Blogs & Comment

Greek crisis in charts and clips

If we’re not all yet Greeks, that day may be drawing nearer.

A man walks in Athens Stock Exchange, June 20, 2011. (Photo: Lefteris Pitarakis)

Mob violence is rarely justified. But unlike rioting Vancouver hockey fans, the people of Greece actually have something serious to be angry about. Unemployment (this Business Insider chart says it all) is above 16% and rising thanks to austerity measures that will force further layoffs while slashing national GDP growth.

Protests turned deadly last year, as this YouTube clip shows, when three bank clerks were killed. And the violence continues. On June 15, citizens tossed gas bombs at the local finance minister as the Greek parliament was gathering to debate more layoffs, state asset sales, tax increases and other austerity measures required to gain financial aid from the EU, European Central Bank and International Monetary Fund. Police fought back with tear gas and batons, as you can see in this CNN report.

Simply put, the European Union’s most fiscally challenged nation is tired of paying for bad decisions made by local politicians and foreign bankers (this Der Spiegel chart sums up the debt issue in a glance.) The people are being heard. After the June 15 riot, two Socialist Party members withdrew their support for further austerity measures. The defections, which now total at least four, threaten Greek Prime Minister George Papandreou’s plan to reshuffle cabinet and gain support for policy measures required to save the nation from a debt default.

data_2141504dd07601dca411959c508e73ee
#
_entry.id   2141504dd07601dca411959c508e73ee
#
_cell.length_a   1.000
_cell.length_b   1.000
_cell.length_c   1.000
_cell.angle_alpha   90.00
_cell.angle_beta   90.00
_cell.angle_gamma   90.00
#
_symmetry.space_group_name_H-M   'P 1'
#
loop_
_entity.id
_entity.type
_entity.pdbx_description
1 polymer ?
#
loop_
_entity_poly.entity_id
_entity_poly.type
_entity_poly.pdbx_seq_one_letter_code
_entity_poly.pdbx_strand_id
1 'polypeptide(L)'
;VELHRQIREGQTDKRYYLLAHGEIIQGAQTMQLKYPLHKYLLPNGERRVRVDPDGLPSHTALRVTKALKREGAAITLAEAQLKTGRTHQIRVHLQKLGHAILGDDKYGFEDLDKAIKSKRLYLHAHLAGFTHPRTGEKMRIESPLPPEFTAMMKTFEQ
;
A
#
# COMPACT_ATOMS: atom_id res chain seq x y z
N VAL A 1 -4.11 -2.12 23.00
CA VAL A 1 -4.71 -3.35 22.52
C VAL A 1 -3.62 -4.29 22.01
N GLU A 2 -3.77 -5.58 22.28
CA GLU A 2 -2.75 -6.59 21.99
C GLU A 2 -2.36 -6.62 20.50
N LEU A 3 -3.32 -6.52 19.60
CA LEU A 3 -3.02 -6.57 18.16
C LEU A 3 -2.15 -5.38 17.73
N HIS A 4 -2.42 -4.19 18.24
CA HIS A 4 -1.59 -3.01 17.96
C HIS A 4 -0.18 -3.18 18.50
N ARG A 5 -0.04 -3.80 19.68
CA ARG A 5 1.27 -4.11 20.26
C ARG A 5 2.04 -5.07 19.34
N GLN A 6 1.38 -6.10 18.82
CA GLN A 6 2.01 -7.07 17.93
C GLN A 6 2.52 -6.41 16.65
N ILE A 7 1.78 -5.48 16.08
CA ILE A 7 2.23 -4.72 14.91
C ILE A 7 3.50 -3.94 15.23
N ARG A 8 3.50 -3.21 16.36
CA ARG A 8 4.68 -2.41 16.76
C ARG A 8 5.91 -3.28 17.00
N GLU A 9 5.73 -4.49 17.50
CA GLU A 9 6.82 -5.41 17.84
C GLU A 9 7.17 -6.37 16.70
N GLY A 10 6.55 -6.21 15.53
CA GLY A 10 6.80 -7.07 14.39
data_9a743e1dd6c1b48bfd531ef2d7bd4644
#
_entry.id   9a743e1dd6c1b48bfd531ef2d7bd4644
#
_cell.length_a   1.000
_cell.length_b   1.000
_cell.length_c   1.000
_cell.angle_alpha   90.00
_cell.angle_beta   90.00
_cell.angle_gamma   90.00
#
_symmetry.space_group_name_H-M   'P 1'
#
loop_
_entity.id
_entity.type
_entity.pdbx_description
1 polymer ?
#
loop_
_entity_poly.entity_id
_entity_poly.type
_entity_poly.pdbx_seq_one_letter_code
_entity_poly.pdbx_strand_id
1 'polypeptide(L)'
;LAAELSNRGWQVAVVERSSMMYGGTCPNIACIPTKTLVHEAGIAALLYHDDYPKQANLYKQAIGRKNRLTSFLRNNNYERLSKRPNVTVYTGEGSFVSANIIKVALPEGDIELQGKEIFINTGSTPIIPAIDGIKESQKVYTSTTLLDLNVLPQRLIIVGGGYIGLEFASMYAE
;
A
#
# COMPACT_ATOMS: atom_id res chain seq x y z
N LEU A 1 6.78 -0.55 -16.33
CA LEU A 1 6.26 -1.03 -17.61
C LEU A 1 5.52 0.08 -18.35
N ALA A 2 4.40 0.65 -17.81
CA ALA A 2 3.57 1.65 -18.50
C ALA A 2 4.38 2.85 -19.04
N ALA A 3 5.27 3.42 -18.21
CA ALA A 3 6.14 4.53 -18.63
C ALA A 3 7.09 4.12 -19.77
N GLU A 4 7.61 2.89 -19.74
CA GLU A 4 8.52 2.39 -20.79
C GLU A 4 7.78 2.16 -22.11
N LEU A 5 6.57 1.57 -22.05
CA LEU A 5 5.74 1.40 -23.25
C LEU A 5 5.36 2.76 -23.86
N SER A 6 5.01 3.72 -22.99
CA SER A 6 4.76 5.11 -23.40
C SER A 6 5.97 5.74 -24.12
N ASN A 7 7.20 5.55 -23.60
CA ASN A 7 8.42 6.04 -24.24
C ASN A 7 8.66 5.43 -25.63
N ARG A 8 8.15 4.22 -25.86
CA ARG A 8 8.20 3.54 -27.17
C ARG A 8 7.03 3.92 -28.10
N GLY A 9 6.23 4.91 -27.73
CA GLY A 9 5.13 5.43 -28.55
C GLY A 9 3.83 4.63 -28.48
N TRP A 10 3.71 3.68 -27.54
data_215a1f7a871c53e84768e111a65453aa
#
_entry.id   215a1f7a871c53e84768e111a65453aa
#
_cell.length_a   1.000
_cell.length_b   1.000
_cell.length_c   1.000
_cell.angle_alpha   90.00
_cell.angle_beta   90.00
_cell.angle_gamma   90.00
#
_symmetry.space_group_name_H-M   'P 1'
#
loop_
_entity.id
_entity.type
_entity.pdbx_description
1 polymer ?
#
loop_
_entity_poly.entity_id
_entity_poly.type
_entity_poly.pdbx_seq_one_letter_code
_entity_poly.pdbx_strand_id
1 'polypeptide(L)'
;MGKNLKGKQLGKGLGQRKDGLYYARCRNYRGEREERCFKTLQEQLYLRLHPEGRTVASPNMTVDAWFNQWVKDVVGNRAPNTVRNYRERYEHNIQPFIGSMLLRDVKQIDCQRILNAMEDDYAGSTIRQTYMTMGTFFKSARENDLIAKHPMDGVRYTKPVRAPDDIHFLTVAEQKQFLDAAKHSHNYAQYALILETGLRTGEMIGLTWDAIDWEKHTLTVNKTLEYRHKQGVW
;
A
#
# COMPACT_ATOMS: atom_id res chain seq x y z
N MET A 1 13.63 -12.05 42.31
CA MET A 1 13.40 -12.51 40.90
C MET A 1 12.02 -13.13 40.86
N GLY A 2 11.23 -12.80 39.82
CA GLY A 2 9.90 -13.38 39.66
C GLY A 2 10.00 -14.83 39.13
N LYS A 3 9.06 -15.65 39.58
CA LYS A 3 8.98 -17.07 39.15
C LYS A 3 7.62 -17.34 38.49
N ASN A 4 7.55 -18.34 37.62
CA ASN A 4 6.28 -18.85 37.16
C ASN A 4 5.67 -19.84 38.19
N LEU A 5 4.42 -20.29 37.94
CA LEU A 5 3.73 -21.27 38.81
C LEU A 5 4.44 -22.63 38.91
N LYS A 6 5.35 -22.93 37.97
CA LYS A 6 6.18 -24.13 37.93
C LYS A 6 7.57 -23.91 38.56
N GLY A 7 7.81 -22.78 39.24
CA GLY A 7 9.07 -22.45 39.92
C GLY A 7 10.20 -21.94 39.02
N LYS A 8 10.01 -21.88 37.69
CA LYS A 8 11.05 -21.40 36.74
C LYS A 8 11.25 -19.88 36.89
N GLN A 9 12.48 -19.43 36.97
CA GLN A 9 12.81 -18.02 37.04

The situation has not cooled down. Syntagma Square has become ground zero for a Greek version of the Arab Spring movement. (You can watch developments live as they happen here.) And this isn’t just an issue for Greeks to worry about. Bankers around the world contributed to this problem by making billions of dollars worth of bad loans that now threaten to create another global financial crisis. That’s why stocks are trading at three-month lows, while the euro is declining in value and government bonds with top credit ratings are growing in demand. Even central banks are loading up on gold as these Zerohedge charts show. This Business Insider presentation shows the bank balances at stake.

In this Daily Ticker clip, U.S. advisor to the rich John Mauldin explains how we could all soon be reliving the 2008 meltdown thanks to Greece and its creditors.

Finally, keep in mind that out-of-control government spending isn’t just an EU issue. Plenty of other nations are on the watch list. Here is Business Insider’s ranking of  the top 21 concerns. And let’s not forget that the U.S. debt clock is still ticking its way to serious trouble time.